Detroit district’s transfer policy may be changed to reduce classroom disruption

Young children sit at their desks in a classroom.
Frequent student transfers are a recurring problem in Detroit and other Michigan school districts. School officials in the Detroit Public Schools Community District are hoping to curb the trend with a new policy. (Erin Kirkland for Chalkbeat)

Detroit school district officials are proposing to standardize the transfer process for students and families looking to switch between district schools during the school year. 

Nikolai Vitti, superintendent of the Detroit Public Schools Community District, said the new policy guidance would help address possible disruptions to classroom learning if students consider leaving a school in the middle of the year, either because they are moving or dissatisfied with their current school. 

“What we’re trying to do is just create better guidelines overall to encourage families to transfer students at the beginning of quarters and beginning of semesters,” Vitti said at a DPSCD school board policy committee meeting Tuesday. “This will help teachers with just managing their classrooms. It’ll help principals and administrators create the right climate and culture.”

He added: “It doesn’t mean that we wouldn’t let students come and transfer at certain times if they’re new to the neighborhood, or there’s something unique happening in the family.”

The policy committee agreed to advance the policy draft to the next school board meeting on Nov. 14 for a first reading by the full board. All district policies must be reviewed by the board twice before they can be voted on.

Frequent school transfers have been a recurring problem in Michigan school districts, where state policy allows families to easily switch schools during the school year. Detroit families told Chalkbeat, Bridge Michigan and Outlier Media in a 2018 investigation on student mobility that they moved their children in part because of academic struggles, issues with school discipline, family moves, and new job opportunities.

About 11% of DPSCD students move between district schools in an average school year, according to Vitti. Roughly 30% move to different school districts.

In recent months, DPSCD officials have considered policies on administrative transfers, in which school officials initiate the move. In July, school board members approved an update to the district’s code of conduct that gives school officials more leeway to transfer students for misbehavior. The following month, the policy committee reviewed a proposal that would let officials at application schools request a student transfer to a neighborhood school if the student missed too many days and previous outreach efforts didn’t work.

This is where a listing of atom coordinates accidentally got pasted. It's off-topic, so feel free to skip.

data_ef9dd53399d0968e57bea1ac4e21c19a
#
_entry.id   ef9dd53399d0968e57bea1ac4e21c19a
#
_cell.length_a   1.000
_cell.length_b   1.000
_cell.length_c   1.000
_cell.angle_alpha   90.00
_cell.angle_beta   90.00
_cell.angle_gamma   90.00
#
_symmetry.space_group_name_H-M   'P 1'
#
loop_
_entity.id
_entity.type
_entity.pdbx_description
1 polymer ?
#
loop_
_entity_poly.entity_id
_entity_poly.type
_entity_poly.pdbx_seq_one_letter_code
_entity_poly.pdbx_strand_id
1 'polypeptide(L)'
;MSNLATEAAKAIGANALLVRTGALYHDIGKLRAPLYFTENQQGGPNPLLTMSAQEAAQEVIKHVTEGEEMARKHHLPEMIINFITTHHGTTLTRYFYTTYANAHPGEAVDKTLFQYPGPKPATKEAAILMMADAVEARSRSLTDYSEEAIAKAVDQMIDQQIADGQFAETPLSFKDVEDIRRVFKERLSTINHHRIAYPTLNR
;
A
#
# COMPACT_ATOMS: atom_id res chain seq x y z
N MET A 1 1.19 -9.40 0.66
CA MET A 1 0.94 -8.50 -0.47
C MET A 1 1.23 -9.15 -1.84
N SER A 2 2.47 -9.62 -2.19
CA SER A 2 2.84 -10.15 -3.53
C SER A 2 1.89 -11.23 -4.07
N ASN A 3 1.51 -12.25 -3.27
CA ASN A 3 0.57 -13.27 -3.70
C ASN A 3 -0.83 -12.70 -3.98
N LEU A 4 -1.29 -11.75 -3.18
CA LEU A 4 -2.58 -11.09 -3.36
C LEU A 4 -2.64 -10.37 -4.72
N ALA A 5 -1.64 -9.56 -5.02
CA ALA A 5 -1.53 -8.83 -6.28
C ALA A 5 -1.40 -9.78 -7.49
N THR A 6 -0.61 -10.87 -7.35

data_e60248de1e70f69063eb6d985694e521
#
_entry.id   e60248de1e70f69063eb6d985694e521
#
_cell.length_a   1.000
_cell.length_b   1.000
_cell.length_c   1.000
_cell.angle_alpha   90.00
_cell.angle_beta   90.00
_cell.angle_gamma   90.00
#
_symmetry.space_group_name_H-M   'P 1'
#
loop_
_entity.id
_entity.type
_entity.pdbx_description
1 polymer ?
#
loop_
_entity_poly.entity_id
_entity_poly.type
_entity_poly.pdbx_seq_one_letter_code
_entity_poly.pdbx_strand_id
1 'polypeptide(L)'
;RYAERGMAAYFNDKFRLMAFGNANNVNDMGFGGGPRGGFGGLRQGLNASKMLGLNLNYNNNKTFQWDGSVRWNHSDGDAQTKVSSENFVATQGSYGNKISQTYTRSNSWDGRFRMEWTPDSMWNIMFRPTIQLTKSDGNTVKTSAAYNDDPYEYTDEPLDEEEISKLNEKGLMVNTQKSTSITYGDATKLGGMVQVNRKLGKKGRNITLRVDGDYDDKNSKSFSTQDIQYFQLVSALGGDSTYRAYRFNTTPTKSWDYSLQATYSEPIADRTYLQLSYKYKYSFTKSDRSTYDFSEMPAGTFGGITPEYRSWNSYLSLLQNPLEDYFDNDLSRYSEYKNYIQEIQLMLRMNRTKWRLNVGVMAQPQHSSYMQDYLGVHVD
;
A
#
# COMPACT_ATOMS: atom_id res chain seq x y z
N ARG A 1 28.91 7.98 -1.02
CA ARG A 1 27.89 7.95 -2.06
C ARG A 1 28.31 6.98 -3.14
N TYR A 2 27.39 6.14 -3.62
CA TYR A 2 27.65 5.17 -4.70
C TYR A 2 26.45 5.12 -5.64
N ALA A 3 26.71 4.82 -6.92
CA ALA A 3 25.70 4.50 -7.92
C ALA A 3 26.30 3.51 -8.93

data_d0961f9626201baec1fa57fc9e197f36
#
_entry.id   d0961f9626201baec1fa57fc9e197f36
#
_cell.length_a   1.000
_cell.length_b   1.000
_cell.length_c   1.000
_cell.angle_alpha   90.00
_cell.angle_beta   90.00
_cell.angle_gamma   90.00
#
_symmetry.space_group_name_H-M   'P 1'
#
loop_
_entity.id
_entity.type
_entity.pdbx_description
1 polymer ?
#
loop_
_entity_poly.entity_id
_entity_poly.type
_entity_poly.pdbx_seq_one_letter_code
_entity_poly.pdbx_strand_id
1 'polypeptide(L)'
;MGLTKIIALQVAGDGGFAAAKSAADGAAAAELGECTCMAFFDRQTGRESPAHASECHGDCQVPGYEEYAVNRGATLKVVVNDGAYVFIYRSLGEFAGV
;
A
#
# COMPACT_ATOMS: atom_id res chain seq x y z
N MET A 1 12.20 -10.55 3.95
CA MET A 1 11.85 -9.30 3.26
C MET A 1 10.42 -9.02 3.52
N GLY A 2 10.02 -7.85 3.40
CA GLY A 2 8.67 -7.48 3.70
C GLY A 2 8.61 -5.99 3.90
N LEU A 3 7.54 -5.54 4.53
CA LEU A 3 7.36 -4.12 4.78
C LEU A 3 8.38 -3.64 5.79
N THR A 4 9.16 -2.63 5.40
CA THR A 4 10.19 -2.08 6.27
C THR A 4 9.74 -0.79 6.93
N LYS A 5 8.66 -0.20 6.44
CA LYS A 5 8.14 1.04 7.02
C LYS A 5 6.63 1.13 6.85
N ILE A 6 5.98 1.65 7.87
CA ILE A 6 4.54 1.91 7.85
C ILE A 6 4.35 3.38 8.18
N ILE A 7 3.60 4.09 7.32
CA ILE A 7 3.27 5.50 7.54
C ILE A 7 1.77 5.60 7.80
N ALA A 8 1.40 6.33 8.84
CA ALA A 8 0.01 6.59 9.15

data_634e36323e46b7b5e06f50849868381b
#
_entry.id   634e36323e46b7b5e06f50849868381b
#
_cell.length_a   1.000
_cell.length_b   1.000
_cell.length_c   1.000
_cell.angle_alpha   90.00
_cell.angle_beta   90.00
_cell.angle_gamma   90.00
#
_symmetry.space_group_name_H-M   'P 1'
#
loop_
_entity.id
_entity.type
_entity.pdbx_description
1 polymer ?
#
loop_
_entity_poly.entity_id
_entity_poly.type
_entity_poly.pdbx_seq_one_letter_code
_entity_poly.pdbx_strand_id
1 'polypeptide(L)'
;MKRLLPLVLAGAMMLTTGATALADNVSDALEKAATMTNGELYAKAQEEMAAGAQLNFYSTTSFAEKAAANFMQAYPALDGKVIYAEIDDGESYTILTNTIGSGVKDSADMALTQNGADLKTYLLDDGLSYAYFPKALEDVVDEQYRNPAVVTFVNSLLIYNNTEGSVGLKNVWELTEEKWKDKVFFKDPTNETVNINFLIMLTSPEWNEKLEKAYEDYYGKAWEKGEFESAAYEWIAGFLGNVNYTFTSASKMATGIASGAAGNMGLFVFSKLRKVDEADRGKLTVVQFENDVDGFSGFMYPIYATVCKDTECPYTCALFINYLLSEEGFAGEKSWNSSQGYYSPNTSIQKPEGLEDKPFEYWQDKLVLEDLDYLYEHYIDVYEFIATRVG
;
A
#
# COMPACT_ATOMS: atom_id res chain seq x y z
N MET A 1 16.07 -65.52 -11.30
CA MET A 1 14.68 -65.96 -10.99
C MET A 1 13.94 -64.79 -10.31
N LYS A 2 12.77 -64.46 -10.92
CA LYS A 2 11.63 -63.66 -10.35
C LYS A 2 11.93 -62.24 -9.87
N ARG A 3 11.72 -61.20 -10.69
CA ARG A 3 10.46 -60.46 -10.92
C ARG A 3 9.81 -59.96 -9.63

The policy introduced at Tuesday’s meeting, however, is not intended to be punitive. Rather, it’s meant to improve communication with families about how and when to go through with a transfer. If it is approved, DPSCD officials would begin to notify families of the preferred transfer window via letters and phone calls. The policy does not specify how far in advance a student or their family should notify school officials about a transfer.

The policy would also not interfere with transfers to application or exam schools. Students who wish to transfer to those schools typically must do so during a specific application window. 

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The proposed language was recommended by board members ahead of Tuesday’s policy meeting. Board members Misha Stallworth West and Iris Taylor both said they had received complaints from parents that there was unclear communication about student transfers. 

The transfer policy would overlap with the district’s current policies on school enrollment, transportation, and administrative transfers. According to those policies, students can be denied a transfer to a requested school based on enrollment capacity or program restrictions. Families are also responsible for bringing their students to and from a new school if they aren’t eligible for a school bus ride.

Ethan Bakuli is a reporter for Chalkbeat Detroit covering Detroit Public Schools Community District. Contact Ethan at

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